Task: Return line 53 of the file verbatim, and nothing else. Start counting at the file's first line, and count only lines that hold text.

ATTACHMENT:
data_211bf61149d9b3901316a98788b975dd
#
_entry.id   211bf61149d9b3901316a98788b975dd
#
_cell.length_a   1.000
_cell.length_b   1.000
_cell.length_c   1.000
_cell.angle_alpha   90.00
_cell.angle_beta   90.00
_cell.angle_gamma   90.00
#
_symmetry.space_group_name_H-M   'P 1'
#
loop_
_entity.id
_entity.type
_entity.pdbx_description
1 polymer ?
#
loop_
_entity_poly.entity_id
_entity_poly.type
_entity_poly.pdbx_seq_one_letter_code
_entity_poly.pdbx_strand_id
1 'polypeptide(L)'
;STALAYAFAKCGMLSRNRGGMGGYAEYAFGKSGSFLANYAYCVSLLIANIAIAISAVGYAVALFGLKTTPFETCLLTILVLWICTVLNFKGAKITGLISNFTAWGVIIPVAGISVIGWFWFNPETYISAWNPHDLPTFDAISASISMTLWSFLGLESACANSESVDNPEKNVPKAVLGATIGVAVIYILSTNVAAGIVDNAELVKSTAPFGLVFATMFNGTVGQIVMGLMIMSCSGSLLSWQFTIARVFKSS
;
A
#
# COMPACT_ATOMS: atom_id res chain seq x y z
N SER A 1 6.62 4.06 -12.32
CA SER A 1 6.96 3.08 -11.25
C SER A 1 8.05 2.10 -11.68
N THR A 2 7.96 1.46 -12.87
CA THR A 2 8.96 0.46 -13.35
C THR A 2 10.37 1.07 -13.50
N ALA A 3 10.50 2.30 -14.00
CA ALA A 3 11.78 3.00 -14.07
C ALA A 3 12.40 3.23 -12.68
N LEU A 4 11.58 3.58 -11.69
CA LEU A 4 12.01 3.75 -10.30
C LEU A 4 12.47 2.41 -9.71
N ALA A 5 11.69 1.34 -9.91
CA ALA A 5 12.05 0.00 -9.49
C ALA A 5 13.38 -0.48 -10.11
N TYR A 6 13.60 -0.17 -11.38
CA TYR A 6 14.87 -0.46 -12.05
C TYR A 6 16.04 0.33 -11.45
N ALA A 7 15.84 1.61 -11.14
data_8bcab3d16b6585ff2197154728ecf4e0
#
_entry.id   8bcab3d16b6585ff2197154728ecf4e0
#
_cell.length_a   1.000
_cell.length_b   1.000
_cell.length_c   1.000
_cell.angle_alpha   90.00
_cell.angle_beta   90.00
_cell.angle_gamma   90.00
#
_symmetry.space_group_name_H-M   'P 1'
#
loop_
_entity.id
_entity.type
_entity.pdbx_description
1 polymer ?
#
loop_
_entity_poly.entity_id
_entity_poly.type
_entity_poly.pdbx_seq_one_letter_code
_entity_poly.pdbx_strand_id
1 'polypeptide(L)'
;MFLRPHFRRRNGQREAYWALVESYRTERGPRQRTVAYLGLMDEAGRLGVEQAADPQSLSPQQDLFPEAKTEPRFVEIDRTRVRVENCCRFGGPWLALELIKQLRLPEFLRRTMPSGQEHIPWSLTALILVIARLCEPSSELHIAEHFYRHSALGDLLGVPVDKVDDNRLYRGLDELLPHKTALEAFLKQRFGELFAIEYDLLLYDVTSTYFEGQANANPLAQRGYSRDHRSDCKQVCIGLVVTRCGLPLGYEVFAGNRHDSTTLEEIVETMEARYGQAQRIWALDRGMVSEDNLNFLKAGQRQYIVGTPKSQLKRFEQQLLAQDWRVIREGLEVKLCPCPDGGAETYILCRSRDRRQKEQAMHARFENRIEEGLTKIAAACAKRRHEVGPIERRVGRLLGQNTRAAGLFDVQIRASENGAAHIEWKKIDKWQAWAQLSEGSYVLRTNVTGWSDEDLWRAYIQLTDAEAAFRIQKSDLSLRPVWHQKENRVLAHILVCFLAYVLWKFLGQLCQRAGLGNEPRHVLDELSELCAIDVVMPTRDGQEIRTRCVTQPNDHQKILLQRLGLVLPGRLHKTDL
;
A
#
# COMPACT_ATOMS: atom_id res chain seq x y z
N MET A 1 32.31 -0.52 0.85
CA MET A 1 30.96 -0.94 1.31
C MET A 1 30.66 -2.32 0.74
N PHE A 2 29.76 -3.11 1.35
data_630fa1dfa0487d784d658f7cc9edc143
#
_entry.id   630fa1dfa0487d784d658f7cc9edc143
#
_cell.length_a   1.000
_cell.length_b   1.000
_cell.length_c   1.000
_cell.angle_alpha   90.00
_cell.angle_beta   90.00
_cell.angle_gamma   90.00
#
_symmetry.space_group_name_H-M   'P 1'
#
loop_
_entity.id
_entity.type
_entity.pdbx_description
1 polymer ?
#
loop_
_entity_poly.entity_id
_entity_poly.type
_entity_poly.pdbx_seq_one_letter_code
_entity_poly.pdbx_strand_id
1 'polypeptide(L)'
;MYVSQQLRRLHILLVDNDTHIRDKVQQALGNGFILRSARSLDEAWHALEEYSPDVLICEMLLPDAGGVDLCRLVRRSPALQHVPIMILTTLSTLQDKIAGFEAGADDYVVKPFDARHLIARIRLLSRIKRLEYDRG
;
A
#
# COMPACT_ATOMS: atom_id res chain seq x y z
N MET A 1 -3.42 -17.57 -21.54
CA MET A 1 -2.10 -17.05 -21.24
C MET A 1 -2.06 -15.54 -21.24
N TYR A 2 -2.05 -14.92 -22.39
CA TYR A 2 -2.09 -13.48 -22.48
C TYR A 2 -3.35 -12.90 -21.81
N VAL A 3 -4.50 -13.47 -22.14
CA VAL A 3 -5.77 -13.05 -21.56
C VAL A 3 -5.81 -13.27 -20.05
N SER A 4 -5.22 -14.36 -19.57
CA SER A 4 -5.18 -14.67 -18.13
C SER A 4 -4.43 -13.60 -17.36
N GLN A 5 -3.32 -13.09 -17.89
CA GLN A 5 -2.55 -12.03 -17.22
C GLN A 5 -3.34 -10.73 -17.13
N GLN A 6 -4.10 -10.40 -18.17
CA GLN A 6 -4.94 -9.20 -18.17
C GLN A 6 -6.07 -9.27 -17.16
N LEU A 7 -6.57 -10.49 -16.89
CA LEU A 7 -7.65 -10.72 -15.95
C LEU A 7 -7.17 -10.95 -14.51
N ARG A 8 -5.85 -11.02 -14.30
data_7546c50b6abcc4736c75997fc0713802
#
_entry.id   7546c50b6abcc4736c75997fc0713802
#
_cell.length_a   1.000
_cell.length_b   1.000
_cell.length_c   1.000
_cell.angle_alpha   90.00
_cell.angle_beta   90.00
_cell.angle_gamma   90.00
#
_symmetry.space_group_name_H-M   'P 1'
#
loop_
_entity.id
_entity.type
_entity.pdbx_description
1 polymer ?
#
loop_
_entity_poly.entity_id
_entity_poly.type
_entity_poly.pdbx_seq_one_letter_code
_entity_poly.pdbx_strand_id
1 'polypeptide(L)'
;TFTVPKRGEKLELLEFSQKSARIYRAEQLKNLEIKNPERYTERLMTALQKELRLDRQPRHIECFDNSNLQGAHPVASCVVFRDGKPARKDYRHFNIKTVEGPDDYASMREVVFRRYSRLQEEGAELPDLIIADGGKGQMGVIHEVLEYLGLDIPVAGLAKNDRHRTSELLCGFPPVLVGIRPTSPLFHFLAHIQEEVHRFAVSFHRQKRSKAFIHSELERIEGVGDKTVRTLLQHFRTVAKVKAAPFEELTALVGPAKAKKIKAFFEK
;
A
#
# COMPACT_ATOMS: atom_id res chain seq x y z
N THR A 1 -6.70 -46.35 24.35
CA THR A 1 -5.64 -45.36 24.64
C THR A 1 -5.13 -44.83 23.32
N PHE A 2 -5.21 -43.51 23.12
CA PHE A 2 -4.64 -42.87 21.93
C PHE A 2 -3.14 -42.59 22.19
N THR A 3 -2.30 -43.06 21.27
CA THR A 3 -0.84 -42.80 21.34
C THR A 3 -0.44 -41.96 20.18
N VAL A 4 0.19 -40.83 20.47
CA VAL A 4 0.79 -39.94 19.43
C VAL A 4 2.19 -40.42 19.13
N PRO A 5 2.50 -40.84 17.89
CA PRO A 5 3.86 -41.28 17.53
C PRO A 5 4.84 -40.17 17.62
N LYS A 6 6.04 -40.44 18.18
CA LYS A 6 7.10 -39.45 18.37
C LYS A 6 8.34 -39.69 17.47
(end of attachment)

#